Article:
Sara and I started shooting what seemed a thousand questions a minute: should we go to Piran? [Yes, it’s beautiful, she goes to school there] Should we go to the caves? [Of course! It’s an UNESCO site] How far is it from here? What time does the train arrive? Where should we stay? Should we go today? What’s the population of Slovenia? [2 million] What’s the unemployment rate? [not as high as Spain or Italy] How is the relationship between Croatia and Slovenia? [not so good, Croatia is trying to take more land from them] Is there a lot of Italian influence? [Oh yes] On and on and on….

Lucky for us she was a nice sport and actually enjoyed our curiosity. She was most helpful in reserving a hostel in Ljubljana and convincing us that we will go to Piran and the caves [but not today!] After learning about her masters in tourism, her interest in Eramus, and sharing with her a few pics of Spain [she’s learning Spanish], we were off to catch our 15:20 train.

Not knowing the language, we were able to find the right platform for the train that would take us to Devaca. We get to Devaca and have only 2 minutes to find the next train to Ljubljana. Luckily it’s a very small station so it was not very difficult. At last, our final train of the day, one more hour and a half and we arrive at our destination! Lacking sleep, we pass out after a few minutes on the train. I wake up freaked out that we had missed our station and were probably somewhere in Romania. What seemed like hours was only 20 minutes of deep sleep.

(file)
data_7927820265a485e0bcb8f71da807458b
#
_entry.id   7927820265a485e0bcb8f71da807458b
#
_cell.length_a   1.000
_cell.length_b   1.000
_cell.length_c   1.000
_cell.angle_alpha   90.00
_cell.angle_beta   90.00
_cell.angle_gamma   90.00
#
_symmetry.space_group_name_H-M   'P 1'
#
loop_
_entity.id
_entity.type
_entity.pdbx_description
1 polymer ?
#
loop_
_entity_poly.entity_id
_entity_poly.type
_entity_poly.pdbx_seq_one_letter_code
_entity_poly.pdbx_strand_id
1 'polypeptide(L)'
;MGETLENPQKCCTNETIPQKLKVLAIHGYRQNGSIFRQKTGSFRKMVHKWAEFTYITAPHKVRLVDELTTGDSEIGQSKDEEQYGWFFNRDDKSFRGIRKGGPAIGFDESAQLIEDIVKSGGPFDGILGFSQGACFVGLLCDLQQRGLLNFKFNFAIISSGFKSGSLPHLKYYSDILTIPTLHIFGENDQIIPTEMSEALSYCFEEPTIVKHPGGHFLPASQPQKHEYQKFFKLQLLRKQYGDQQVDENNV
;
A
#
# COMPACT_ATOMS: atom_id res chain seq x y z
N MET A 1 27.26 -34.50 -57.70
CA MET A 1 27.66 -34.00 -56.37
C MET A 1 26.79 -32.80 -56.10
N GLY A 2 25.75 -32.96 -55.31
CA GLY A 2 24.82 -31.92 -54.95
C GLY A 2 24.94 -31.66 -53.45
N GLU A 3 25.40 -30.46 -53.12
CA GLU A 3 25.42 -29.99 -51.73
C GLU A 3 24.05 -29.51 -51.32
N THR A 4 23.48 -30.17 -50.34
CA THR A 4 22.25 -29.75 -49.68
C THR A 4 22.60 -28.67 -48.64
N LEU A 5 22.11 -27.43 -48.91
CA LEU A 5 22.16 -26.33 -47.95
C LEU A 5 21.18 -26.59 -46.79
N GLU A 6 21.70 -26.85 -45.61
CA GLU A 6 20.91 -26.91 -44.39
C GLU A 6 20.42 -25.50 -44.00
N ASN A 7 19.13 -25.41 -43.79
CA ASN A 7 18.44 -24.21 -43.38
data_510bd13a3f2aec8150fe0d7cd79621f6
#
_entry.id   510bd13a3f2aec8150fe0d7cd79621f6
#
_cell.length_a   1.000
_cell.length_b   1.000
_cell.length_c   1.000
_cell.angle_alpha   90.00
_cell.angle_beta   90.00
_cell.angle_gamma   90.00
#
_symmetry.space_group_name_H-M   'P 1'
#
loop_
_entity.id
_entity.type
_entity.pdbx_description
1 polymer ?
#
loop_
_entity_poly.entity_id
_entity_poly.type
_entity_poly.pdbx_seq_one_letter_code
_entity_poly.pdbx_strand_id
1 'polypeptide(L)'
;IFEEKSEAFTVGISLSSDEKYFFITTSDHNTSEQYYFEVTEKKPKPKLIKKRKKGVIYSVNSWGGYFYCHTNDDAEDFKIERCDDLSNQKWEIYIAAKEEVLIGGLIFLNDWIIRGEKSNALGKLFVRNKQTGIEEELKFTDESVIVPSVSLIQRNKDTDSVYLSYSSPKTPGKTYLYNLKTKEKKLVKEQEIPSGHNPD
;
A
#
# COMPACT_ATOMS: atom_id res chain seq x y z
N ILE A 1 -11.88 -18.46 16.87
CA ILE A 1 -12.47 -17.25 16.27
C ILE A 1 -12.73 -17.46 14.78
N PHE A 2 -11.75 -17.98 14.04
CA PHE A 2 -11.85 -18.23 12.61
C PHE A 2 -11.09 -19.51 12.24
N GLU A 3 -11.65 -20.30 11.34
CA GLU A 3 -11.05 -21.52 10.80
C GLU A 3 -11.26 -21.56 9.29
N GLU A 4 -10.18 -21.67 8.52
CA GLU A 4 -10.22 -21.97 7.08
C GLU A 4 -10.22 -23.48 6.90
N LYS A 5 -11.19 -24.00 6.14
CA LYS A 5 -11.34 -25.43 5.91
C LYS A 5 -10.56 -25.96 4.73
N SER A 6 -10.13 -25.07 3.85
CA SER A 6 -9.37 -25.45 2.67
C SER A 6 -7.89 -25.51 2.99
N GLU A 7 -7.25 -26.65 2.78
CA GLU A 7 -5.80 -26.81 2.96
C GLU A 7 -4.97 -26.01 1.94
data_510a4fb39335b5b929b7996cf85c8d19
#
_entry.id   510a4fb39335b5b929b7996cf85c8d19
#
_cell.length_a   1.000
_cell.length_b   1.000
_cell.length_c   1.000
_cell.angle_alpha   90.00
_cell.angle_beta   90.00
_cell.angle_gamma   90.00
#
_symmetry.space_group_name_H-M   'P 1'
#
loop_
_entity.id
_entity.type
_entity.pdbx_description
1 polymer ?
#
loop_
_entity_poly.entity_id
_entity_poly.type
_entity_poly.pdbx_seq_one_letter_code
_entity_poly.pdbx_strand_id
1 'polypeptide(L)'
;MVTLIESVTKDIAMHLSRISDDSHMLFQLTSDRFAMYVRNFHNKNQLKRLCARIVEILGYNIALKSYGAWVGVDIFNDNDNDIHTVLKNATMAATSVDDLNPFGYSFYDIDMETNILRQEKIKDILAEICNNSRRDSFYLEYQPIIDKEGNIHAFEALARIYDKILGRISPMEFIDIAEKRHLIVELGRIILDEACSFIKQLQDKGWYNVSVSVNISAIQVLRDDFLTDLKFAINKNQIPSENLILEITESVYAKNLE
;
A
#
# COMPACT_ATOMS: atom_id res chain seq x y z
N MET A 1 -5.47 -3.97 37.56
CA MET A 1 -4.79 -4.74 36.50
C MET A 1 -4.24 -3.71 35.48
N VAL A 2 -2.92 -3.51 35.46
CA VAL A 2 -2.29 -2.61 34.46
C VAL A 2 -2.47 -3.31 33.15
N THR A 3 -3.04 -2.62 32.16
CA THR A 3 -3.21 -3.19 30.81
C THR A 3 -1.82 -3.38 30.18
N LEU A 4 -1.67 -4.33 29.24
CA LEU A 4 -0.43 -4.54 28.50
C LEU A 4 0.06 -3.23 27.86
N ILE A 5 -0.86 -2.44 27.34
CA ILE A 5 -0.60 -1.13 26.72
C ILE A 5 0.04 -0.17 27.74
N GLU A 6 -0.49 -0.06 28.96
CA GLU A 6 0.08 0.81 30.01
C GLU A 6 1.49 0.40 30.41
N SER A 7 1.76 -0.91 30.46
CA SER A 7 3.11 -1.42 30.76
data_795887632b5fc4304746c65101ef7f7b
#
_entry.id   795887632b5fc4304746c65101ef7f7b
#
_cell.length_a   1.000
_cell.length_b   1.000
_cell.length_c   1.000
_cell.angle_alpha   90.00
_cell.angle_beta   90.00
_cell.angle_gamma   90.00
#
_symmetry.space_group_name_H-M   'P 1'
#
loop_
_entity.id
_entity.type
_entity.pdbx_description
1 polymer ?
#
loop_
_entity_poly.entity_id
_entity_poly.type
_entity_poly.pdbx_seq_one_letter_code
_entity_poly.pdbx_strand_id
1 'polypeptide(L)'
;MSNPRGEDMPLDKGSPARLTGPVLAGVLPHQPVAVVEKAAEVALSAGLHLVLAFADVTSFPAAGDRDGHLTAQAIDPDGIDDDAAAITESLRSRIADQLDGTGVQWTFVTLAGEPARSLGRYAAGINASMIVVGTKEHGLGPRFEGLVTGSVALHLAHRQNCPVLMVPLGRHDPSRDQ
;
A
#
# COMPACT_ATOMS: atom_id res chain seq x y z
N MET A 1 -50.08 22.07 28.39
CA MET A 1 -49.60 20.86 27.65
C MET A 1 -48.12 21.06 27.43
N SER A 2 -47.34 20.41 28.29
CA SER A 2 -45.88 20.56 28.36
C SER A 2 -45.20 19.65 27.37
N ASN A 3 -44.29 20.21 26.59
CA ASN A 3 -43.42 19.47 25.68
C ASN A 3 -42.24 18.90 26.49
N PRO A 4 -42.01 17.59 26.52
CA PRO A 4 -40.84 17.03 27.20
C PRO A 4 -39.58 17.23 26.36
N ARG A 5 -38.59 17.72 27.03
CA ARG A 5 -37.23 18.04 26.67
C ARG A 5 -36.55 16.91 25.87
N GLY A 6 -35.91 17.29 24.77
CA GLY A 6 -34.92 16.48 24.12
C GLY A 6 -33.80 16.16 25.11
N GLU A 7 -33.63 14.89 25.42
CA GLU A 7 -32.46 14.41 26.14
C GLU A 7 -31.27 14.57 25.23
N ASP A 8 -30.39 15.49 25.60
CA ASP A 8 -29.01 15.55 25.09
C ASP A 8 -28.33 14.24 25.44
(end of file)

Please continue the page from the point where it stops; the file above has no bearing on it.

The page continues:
We arrive in Ljubljana with zero expectations and not really knowing what to expect. Our friend in Sezana had already helped us arrange a room for the night and we had a rough idea on how to get there walking [a 10-15 minute walk from the train station]. It is 17:00 and it’s already dark … damn earth, why are you tilted I ponder? We start walking and I secretly start to become a bit paranoid.

There aren’t that many people on the streets and the few that are speak a language I’ve never heard but to me sounds between Russian and Italian. I’ve only heard Russian a few times. At the Vodka Bar in New York, at a friend’s Jewish-Russian wedding, and playing Call of Duty Black Ops. Whatever the reason, the damn Call of Duty came to mind instead of the two wonderful memories. I relived the horror of waiting to enter a building in Kazakh SSR to disrupt the Soviet space program and eliminate members of the Soviet Ascension program afraid I’d be shot.